Gerald Warner: Cameron must beware the Tories’ pantomime hero

Boris Johnson: Pantomime hero for the Tories? Picture: PA
Boris Johnson: Pantomime hero for the Tories? Picture: PA
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GOLLYGOSH! He’s back – Boris the mop-haired, overgrown public schoolboy and nemesis of the bendy-bus has shambled back into office as the Dick Whittington de nos jours, a lone Conservative salmon swimming upstream against the tide of electoral rejection.

It is an irony of voter caprice that the most caricature Etonian in public life should have escaped the tumbrils that came for so many of his less flamboyant Tory colleagues.

That, of course, is what Boris always intended. His carefully contrived persona derives from a calculated revival of a British leadership template rejected by the rest of his contemporaries. It harks back to the Tory cult of the amateur, to the seemingly ineffectual upper-crust character whose foppishness conceals serious purpose. Other public school Tories take off their ties and mouth PC management-speak gibberish with the pseudo-gravitas of a Haringey councillor; but Boris has elected to revive an old-fashioned leadership model. Those are the contrasting styles invoked by Sir Cathcart D’Eath in Tom Sharpe’s Porterhouse Blue: “Look serious and are fools. Different in the old days. Looked fools and were serious.”

Any schoolboy in the pre-iPod age would have recognised that the effete Sir Percy Blakeney conceals the Scarlet Pimpernel. The apparently bumbling Boris wears a mask that conceals the fiercest ambition in the country – hungrier even than that of his schoolmate and fellow Bullingdon member Dave in No 10. Boris has the knack of blundering into high office, in a manner reminiscent of the apparently unwilling elevation to power of the stammering Emperor Claudius, swept forward on a tide of media fascination and carefully perpetrated gaffes endearing him to the public. It is a phenomenon that politicians of earlier generations would instantly have identified. It can do nothing for David Cameron’s tranquillity, for he is of a tribe that recognises such subterfuge.

Dave was in a no-win situation as regards the London mayoralty. A victory by Boris notionally blunts the edge of Labour’s landslide last week, while keeping a dangerous rival in a high-profile position. On the other hand, Boris’s defeat would have added to the list of disasters on Dave’s CV and it would not have been long before a blond haystack manifested itself on the back benches at Westminster, throwing bread rolls. Last week’s local elections were a disaster for Cameron and not simply because of the Labour electoral surge. This was more than a mid-term reverse for the coalition.

The key phenomenon was the exceptional performance of UKIP – at local elections that were not held in tandem with a European poll. UKIP polled 13 per cent of the vote. That amounts to a sentence of death for the “modernised” Tory Party. At the general election UKIP deprived the Conservatives of 21 parliamentary seats and hence of an overall majority. That failure to win (against Gordon Brown!) highlighted the scale of defection from the Tories even at that stage. Now the threat is terminal and the Tories know it. When a government minister on election night openly warns his leader of the suicidal consequences of pursuing policies such as the destruction of the House of Lords and same-sex marriage, it is evident that fear is driving out deference.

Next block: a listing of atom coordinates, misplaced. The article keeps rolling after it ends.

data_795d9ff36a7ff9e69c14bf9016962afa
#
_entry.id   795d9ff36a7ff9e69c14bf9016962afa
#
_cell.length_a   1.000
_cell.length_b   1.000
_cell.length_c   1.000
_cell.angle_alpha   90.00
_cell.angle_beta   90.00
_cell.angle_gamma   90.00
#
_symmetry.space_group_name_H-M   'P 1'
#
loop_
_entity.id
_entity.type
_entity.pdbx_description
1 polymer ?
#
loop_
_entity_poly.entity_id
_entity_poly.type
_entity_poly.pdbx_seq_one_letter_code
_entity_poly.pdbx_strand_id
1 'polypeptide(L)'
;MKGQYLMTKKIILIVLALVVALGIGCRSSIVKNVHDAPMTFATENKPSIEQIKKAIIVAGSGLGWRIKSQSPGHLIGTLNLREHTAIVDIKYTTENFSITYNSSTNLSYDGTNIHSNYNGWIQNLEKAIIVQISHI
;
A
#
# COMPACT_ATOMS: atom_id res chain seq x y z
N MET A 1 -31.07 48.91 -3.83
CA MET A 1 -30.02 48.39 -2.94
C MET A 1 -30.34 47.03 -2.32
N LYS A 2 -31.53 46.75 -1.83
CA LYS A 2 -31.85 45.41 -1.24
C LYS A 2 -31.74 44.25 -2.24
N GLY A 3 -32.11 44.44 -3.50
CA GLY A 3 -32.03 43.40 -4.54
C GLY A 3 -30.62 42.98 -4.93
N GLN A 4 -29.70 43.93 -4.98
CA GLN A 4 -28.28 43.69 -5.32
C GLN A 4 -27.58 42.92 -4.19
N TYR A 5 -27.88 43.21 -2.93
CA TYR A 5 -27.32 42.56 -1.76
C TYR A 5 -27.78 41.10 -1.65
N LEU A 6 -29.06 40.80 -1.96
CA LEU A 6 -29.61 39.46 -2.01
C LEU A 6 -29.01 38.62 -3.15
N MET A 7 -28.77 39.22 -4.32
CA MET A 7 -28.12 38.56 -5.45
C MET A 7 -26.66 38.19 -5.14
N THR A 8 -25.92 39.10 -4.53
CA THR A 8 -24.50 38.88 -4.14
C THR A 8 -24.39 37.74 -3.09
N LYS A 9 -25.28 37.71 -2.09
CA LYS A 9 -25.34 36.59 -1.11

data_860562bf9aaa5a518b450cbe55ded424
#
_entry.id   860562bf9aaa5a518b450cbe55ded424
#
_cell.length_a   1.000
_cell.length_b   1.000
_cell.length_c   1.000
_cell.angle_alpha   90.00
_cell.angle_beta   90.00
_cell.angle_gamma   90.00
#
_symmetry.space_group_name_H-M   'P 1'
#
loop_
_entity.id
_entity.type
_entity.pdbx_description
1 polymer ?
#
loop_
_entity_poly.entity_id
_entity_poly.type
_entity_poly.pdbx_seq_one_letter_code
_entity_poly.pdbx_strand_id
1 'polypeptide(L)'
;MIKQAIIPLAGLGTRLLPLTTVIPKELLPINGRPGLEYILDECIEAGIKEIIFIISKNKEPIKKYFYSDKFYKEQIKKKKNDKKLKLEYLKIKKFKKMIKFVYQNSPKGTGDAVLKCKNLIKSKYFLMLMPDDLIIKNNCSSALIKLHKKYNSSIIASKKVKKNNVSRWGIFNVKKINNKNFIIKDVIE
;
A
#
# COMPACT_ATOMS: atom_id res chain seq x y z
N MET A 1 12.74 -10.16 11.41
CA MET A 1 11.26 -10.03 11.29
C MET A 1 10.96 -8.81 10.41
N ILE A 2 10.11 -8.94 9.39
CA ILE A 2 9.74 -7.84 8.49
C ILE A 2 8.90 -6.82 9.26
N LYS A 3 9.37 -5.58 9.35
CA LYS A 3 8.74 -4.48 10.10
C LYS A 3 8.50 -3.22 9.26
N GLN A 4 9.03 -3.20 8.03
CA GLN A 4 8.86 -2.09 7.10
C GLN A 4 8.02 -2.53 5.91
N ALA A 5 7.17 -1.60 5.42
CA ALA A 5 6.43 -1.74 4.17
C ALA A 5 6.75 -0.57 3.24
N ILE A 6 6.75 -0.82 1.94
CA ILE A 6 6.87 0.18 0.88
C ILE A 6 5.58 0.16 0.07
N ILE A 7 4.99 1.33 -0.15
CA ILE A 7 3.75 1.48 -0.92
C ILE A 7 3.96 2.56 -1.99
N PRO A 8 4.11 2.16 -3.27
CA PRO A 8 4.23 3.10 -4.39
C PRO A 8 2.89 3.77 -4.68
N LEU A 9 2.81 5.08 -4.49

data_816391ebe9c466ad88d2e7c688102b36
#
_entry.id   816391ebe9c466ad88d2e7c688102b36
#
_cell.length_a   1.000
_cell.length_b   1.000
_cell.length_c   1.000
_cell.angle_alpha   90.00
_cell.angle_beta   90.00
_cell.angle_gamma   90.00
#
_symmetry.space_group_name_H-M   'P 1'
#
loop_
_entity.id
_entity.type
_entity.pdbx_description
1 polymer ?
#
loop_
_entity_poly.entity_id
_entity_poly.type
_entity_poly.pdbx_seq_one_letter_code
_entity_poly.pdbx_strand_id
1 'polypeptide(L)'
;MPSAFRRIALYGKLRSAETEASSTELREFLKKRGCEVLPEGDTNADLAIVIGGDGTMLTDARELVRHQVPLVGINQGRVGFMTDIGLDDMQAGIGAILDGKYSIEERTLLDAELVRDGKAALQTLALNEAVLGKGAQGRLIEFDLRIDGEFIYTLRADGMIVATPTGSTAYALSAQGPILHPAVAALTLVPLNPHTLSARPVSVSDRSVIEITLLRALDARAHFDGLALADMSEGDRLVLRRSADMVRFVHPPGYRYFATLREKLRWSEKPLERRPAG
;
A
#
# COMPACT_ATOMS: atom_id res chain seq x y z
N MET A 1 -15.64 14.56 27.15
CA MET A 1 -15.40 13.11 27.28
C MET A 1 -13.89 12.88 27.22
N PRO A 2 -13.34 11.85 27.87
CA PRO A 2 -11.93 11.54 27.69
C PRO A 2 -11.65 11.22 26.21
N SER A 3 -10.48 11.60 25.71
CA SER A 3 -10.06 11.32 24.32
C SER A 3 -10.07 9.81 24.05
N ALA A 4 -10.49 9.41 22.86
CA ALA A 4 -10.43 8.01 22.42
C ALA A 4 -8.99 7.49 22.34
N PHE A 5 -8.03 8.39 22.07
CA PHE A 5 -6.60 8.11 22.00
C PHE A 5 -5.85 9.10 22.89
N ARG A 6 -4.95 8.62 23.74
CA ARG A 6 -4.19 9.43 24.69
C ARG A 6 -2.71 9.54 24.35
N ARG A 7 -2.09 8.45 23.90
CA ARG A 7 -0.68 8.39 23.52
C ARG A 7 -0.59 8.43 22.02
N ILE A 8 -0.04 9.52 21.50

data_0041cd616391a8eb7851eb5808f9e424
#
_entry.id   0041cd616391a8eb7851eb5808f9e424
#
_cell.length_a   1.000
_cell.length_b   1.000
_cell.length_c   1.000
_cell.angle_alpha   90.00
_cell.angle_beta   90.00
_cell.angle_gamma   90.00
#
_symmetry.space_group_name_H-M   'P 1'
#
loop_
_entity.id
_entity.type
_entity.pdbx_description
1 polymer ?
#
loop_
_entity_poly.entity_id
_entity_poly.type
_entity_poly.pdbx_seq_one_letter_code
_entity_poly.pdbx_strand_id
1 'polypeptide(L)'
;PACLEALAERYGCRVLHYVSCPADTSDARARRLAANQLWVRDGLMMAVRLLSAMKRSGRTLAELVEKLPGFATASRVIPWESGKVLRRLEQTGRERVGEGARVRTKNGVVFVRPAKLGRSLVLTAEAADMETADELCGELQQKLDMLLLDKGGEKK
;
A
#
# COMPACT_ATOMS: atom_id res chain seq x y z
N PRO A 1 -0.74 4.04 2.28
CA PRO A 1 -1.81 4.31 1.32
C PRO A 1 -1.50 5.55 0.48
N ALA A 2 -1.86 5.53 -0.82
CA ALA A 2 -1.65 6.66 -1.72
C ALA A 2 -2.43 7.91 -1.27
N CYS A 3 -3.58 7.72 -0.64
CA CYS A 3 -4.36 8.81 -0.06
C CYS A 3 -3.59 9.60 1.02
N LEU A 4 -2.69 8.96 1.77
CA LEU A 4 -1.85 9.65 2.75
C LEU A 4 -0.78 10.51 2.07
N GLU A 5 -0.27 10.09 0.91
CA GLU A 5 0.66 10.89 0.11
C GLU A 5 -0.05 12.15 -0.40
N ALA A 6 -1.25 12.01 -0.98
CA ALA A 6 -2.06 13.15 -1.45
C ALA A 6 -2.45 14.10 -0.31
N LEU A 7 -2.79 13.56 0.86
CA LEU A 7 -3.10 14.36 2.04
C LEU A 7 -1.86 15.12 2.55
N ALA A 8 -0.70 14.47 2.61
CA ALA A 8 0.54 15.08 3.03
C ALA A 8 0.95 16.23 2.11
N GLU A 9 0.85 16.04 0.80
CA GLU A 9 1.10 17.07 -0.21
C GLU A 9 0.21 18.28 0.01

Yet Cameron is locked into a Queen’s Speech, already written, which this week will affront disaffected Tory voters with exactly those policies. Turkeys and Christmas are an inadequate metaphor. UKIP has metamorphosed beyond being a single-issue Eurosceptic party: it is now the natural home of traditional Tories. Cameronian spin doctors, for public consumption, point out that UKIP only won a handful of seats. That is irrelevant. The threat is not of UKIP appearing in hordes on the benches at Westminster to displace the Tories. UKIP does not need to win a single seat – even a council seat – to destroy the Cameron-occupied Conservative Party.

All it has to do is secure 5 per cent of the vote at a general election and the Tories will be out of office, without having won a single general election since 1992. Dave’s proposal for directly elected mayors was rejected by every English city but one. That shows how much appetite there will be, in a double-dip recession, for Lords reform – driven by a party that no longer has even a minuscule electoral mandate.

If the Tories imagine that a chameleon like Boris Johnson, just because he has made some tactical Eurosceptic noises, is the appropriate substitute for Cameron, they underestimate the scale of disaffection from the metropolitan, modernising clique. Dave, George, Francis Maude, Mad Oliver the medieval magus tugging at the leader’s sleeve (“Sire, I have a project…”) – all must be consigned to oblivion or the Conservative Party itself will suffer that fate, possibly permanently. Boris is not the answer to the problem that is Dave.